FIG. 2.
Phylogenetic tree of gp120 envelope clones derived from the blood and genital tract of all patients, constructed with the neighbor-joining method. Bootstrap values of key branch nodes are indicated (1,000 data sets). Different colors are used to distinguish ...

Phylogenetic analyses of env sequences from four patients (WC10, WC11, WC12, and WC14) demonstrated compartmentalization (Fig. (Fig.2).2). Sequences from WC14 and WC11 were highly compartmentalized, with all variants derived from the CVL clustering separately on the evolutionary tree from those from plasma. env sequences from patients WC10 and WC12 were compartmentalized to a slightly lesser degree (Fig. (Fig.2).2). gp120 sequences from patient WC13, by contrast, were intermingled; they were phylogenetically related and displayed a uniformly distributed pattern of viral variants between CVL and plasma (Fig. (Fig.22).

In the four patients with compartmentalized HIV-1 genomes (WC10, WC11, WC12, and WC14), not only did phylogenetic trees reveal distinct clustering of sequences from CVL and plasma, but the levels of sequence diversity in the env genes from each site differed significantly as well (P < 0.05) (Fig. (Fig.22 and Table Table2).2). A comparatively greater level of diversity was detected in either CVL or plasma, depending on which patient was studied. In two women, WC10 and WC12, the CVL sequences displayed higher levels of diversity than those from plasma. In WC11 and WC14, the plasma sequences were significantly more diverse. The full-length sequences derived from WC10's CVL were also significantly more diverse than complete genomes from her plasma (Table (Table2).2). The levels of sequence diversity in the two compartments from WC13, the patient with intermingled HIV-1 genomes, by contrast, were very similar. These data suggest that differences in the level of HIV-1 RNA sequence diversity provide additional evidence for compartmentalization of viral replication in each anatomic site.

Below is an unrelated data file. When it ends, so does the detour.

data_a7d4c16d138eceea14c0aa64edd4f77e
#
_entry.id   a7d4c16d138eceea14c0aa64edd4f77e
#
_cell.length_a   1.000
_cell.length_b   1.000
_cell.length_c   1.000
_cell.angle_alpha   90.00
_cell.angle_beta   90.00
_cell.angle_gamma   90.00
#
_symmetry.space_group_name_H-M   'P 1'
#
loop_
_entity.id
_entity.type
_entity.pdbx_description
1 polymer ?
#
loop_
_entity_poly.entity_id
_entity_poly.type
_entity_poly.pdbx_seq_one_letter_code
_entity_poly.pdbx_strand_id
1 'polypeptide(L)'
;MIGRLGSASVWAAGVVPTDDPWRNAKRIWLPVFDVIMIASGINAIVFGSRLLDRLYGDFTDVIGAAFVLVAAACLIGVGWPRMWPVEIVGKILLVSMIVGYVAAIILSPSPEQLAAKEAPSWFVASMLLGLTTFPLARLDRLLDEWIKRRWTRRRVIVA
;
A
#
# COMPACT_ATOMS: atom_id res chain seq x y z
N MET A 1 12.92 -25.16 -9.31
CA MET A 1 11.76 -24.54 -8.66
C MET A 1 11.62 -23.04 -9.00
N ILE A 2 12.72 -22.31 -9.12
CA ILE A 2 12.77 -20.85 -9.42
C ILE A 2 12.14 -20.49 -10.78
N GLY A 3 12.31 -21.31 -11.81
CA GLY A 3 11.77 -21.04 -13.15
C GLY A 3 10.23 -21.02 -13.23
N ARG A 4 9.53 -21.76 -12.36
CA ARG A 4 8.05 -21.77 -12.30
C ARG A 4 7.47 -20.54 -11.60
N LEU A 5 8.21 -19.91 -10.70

TABLE 2.
HIV-1 sequence diversity in CVL and plasma

Although compartmentalization of viral genomes between the plasma and genital tract was seen in four of the five patients, we found no distinctive sequences distinguishing the strains from each anatomic site. Comparison of plasma- and CVL-derived envelope sequences with the aid of VESPA (26) failed to identify a signature pattern characteristic of blood or genital tract strains.